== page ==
Muslims Raise Money For Vandalized Jewish Cemetery
After a Jewish cemetery in St. Louis was vandalized, Muslim activists have come together to raise money to repair it.
As of noon on Wednesday, February 22, Muslims across the country have raised over $74,000.
The page for the campaigns states,
Through this campaign, we hope to send a united message from the Jewish and Muslim communities that there is no place for this type of hate, desecration and violence in America. We pray that this restores a sense of security and peace to the Jewish-American community who has undoubtedly been shaken by this event.
The campaign was spearheaded by activists Linda Sarsour, who was also instrumental in organizing the Women's March, and Tarek El-Messidi.
Speaking with The Washington Post, El-Messidi said he was inspired to start this campaign after he heard the news about Chesed Shel Emeth Society Cemetery in the St. Louis suburb of University City.
It reminded him of a story about the prophet Muhammad in which he stood up for a Jewish funeral procession.
When Muhammad was asked why he did so, he replied, "Is it not a human soul?"
That story goes to show more than anything the humanity of the prophet. We should bring the story to life here and show every person deserves to rest in peace. This is a great way to show respect and honor for our Jewish cousins. This is really a human issue. But out of this horrible election cycle, something beautiful has come out of it and [Muslims and Jews have] bonded together to support each other and stand up to this hate. Politics can get in the way of our basic humanity; I hope this breaks through all those walls, no pun intended, to help bring us closer together.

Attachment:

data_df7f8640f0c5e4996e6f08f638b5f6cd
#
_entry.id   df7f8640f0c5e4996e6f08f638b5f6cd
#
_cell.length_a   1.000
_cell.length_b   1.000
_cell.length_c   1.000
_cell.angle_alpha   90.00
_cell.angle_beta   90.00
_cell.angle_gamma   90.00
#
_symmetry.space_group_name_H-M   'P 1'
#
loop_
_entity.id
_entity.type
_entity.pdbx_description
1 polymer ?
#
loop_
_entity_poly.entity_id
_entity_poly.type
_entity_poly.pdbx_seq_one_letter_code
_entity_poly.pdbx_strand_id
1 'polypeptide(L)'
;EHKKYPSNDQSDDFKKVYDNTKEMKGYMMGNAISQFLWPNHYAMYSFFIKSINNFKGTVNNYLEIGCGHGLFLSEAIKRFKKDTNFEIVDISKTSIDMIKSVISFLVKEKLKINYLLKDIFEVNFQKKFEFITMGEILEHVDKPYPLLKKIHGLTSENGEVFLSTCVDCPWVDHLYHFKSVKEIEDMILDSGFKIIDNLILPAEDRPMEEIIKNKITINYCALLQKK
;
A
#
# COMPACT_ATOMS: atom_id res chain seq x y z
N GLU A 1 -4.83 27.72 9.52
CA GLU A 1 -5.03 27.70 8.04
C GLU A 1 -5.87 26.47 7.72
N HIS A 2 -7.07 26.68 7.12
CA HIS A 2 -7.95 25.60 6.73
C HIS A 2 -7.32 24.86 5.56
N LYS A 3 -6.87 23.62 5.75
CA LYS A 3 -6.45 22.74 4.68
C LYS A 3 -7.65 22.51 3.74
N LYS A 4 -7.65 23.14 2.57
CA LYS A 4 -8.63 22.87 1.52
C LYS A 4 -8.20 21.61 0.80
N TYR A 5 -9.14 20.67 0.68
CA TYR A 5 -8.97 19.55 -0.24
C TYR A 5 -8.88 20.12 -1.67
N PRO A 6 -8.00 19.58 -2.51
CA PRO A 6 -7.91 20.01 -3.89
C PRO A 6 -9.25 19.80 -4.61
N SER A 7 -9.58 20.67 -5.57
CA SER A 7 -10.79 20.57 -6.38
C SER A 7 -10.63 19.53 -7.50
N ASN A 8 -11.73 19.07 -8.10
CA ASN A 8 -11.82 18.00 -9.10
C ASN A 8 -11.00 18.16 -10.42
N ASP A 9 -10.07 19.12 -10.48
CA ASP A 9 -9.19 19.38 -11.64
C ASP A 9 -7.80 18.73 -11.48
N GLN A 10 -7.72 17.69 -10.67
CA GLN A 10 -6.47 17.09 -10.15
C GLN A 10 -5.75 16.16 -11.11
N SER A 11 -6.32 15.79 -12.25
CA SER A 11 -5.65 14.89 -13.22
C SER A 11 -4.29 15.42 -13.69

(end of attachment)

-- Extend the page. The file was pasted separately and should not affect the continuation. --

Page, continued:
Muslim and Jewish communities have been targeted with hate crimes since the November election.
Sadly, the vandalization of this Jewish cemetery is but one of many examples of recent discriminatory crimes.
At a time when anti-Semitism and Islamophobia are far too prevalent in the US, this Muslim-led fundraiser is exactly the type of solidarity this country needs.
A woman named Barbara sent a powerful message about this initiative to El-Messidi saying,
You have helped to heal the pain in my heart. I live in Los Angeles but was born and raised in St. Louis. I have family buried in that cemetery and was heartbroken seeing the desecration of the final resting place of some of my loved ones. Your kind and loving spirit gives hope to me that we can have mutual respect and tolerance of our differences and shared humanity. Bless you.
This is more proof that acts of kindness, no matter how large or small, can have a massive and positive impact.
Citations: Women's March Organizer Targeted By Vicious Islamophobic Attacks Online (Huffington Post), 'Every person deserves to rest in peace': American Muslims raising money to repair vandalized Jewish cemetery (The Washington Post)